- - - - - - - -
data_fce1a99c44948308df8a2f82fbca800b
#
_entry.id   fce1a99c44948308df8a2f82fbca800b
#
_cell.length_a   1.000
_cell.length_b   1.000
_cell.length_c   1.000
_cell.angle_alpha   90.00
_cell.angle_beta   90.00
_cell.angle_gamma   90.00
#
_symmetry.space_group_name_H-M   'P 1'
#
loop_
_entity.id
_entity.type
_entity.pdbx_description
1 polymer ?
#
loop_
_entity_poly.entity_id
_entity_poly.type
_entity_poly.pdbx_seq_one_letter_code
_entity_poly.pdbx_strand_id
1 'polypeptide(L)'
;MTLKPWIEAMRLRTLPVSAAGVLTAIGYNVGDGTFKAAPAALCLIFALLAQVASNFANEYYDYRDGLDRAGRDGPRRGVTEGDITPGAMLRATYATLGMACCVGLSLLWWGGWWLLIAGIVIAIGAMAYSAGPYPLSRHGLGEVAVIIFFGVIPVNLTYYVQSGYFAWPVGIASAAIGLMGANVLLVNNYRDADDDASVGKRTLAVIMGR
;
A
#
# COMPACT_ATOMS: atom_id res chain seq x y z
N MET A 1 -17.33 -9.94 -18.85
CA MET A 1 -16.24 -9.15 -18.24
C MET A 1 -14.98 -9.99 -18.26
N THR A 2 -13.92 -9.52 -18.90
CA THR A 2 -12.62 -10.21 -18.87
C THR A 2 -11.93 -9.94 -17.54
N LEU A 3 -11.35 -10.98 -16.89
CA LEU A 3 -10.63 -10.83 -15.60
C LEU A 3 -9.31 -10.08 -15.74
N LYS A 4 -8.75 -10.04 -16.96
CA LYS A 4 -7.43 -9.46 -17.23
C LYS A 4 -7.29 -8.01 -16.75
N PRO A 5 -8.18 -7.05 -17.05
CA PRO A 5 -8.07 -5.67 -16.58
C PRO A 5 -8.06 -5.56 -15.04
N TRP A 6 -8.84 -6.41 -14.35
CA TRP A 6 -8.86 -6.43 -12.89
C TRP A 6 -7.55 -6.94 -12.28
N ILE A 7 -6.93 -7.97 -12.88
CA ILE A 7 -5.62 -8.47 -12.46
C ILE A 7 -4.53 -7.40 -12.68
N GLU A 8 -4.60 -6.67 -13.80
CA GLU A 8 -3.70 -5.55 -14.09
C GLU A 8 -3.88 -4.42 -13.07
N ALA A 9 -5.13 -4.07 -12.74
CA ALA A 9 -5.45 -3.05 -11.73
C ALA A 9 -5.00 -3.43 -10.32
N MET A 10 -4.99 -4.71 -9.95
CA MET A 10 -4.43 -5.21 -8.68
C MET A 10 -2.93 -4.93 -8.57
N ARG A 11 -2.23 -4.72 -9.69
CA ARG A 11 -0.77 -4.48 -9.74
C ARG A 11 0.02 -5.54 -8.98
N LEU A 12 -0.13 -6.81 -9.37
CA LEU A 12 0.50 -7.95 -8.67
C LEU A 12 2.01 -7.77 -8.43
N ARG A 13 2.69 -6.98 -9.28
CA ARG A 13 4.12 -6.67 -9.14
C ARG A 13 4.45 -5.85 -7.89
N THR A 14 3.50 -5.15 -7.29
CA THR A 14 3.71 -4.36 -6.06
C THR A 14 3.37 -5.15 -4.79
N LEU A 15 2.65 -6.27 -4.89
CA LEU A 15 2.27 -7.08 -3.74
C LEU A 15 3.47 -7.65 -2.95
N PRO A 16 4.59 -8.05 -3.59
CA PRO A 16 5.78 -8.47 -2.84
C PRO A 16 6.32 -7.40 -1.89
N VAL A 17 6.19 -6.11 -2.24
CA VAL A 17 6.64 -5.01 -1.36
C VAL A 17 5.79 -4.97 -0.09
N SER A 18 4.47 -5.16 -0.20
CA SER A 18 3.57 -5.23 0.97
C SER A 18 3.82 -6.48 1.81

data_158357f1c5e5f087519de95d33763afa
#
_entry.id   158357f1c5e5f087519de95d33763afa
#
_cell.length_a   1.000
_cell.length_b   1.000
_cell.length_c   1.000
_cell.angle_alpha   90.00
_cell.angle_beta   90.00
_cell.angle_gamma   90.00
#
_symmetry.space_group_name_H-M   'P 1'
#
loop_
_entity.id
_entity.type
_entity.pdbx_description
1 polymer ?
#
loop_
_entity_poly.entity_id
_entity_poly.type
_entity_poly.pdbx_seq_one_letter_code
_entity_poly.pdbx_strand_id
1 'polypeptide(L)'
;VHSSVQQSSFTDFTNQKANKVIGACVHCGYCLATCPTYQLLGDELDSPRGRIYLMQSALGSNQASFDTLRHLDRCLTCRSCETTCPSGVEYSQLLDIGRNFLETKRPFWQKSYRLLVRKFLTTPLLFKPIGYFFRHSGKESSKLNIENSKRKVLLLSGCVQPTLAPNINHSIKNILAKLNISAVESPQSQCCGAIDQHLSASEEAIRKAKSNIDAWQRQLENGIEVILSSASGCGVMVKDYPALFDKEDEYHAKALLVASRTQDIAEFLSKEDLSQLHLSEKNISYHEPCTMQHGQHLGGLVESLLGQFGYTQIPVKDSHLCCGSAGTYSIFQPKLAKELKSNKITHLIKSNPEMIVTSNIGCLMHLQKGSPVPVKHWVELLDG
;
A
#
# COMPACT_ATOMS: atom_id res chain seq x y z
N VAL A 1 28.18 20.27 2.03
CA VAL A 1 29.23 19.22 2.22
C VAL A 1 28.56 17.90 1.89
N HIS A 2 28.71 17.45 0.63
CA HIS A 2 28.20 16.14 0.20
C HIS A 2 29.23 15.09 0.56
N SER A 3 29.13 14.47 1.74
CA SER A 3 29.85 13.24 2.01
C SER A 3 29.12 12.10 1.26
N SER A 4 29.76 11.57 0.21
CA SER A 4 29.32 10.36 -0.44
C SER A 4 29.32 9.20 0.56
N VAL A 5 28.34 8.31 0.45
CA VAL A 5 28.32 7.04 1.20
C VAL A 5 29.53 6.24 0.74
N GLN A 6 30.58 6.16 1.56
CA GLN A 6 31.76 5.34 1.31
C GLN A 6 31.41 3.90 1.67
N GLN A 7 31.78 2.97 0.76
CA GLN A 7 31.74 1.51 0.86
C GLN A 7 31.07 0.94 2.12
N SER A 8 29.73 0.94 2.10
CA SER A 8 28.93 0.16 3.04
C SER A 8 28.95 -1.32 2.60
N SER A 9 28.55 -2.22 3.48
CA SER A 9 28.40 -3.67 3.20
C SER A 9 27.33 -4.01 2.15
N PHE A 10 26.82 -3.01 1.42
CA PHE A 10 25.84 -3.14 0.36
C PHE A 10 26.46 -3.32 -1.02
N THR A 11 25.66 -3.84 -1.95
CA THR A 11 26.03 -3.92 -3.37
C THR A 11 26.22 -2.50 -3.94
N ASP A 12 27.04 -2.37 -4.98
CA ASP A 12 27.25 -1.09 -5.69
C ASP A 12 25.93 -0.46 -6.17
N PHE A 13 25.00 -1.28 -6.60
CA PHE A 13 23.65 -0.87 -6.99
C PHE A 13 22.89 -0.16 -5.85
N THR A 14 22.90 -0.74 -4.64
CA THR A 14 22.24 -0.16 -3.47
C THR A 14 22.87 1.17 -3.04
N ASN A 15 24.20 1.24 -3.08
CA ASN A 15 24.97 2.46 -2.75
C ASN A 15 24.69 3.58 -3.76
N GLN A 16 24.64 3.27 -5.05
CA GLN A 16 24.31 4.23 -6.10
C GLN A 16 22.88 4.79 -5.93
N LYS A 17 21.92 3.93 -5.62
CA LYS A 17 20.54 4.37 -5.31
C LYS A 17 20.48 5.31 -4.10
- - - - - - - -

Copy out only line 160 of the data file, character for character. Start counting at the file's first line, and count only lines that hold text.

N GLN A 16 24.64 3.27 -5.05